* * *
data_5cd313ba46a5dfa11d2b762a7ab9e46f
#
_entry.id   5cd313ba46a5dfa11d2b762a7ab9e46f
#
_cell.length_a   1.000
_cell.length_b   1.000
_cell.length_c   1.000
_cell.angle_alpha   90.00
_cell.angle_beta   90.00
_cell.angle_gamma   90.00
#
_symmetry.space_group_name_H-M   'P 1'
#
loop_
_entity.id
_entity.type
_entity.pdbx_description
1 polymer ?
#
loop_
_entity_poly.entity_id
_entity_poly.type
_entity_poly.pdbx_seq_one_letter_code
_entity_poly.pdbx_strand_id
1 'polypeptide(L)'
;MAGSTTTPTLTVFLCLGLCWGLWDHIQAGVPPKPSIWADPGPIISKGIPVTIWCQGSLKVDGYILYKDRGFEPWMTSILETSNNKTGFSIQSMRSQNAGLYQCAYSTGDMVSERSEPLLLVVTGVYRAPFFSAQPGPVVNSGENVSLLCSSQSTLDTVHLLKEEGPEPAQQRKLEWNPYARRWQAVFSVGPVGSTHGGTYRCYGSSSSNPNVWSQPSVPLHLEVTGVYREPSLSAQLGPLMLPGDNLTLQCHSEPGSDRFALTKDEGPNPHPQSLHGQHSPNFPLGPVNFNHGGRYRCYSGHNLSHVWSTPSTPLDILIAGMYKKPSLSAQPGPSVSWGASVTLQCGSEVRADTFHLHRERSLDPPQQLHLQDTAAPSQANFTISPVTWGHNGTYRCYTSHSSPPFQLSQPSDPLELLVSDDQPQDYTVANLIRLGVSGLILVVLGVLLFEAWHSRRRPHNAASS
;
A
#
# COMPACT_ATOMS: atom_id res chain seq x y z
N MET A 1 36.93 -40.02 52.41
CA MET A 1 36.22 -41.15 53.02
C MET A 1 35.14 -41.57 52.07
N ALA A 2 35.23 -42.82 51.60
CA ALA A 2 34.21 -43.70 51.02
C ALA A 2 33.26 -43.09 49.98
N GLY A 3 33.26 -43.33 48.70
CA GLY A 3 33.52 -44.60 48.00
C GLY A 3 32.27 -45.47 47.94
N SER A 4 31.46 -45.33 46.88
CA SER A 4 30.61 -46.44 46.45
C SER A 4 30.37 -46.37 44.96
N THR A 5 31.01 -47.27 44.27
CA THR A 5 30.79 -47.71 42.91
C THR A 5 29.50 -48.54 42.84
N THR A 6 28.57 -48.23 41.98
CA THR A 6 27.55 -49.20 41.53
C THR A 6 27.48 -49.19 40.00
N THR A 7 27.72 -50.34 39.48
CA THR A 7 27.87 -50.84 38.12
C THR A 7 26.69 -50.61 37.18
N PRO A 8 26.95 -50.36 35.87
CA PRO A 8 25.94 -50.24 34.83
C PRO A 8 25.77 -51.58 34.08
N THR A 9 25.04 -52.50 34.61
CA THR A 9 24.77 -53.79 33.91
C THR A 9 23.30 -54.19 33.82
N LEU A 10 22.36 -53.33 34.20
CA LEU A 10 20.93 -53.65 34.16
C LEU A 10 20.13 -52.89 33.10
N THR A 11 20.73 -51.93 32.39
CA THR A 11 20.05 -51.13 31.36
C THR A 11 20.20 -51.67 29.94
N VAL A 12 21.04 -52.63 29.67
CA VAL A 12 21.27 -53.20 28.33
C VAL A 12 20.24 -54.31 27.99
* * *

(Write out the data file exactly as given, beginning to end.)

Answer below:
data_5cd313ba46a5dfa11d2b762a7ab9e46f
#
_entry.id   5cd313ba46a5dfa11d2b762a7ab9e46f
#
_cell.length_a   1.000
_cell.length_b   1.000
_cell.length_c   1.000
_cell.angle_alpha   90.00
_cell.angle_beta   90.00
_cell.angle_gamma   90.00
#
_symmetry.space_group_name_H-M   'P 1'
#
loop_
_entity.id
_entity.type
_entity.pdbx_description
1 polymer ?
#
loop_
_entity_poly.entity_id
_entity_poly.type
_entity_poly.pdbx_seq_one_letter_code
_entity_poly.pdbx_strand_id
1 'polypeptide(L)'
;MAGSTTTPTLTVFLCLGLCWGLWDHIQAGVPPKPSIWADPGPIISKGIPVTIWCQGSLKVDGYILYKDRGFEPWMTSILETSNNKTGFSIQSMRSQNAGLYQCAYSTGDMVSERSEPLLLVVTGVYRAPFFSAQPGPVVNSGENVSLLCSSQSTLDTVHLLKEEGPEPAQQRKLEWNPYARRWQAVFSVGPVGSTHGGTYRCYGSSSSNPNVWSQPSVPLHLEVTGVYREPSLSAQLGPLMLPGDNLTLQCHSEPGSDRFALTKDEGPNPHPQSLHGQHSPNFPLGPVNFNHGGRYRCYSGHNLSHVWSTPSTPLDILIAGMYKKPSLSAQPGPSVSWGASVTLQCGSEVRADTFHLHRERSLDPPQQLHLQDTAAPSQANFTISPVTWGHNGTYRCYTSHSSPPFQLSQPSDPLELLVSDDQPQDYTVANLIRLGVSGLILVVLGVLLFEAWHSRRRPHNAASS
;
A
#
# COMPACT_ATOMS: atom_id res chain seq x y z
N MET A 1 36.93 -40.02 52.41
CA MET A 1 36.22 -41.15 53.02
C MET A 1 35.14 -41.57 52.07
N ALA A 2 35.23 -42.82 51.60
CA ALA A 2 34.21 -43.70 51.02
C ALA A 2 33.26 -43.09 49.98
N GLY A 3 33.26 -43.33 48.70
CA GLY A 3 33.52 -44.60 48.00
C GLY A 3 32.27 -45.47 47.94
N SER A 4 31.46 -45.33 46.88
CA SER A 4 30.61 -46.44 46.45
C SER A 4 30.37 -46.37 44.96
N THR A 5 31.01 -47.27 44.27
CA THR A 5 30.79 -47.71 42.91
C THR A 5 29.50 -48.54 42.84
N THR A 6 28.57 -48.23 41.98
CA THR A 6 27.55 -49.20 41.53
C THR A 6 27.48 -49.19 40.00
N THR A 7 27.72 -50.34 39.48
CA THR A 7 27.87 -50.84 38.12
C THR A 7 26.69 -50.61 37.18
N PRO A 8 26.95 -50.36 35.87
CA PRO A 8 25.94 -50.24 34.83
C PRO A 8 25.77 -51.58 34.08
N THR A 9 25.04 -52.50 34.61
CA THR A 9 24.77 -53.79 33.91
C THR A 9 23.30 -54.19 33.82
N LEU A 10 22.36 -53.33 34.20
CA LEU A 10 20.93 -53.65 34.16
C LEU A 10 20.13 -52.89 33.10
N THR A 11 20.73 -51.93 32.39
CA THR A 11 20.05 -51.13 31.36
C THR A 11 20.20 -51.67 29.94
N VAL A 12 21.04 -52.63 29.67
CA VAL A 12 21.27 -53.20 28.33
C VAL A 12 20.24 -54.31 27.99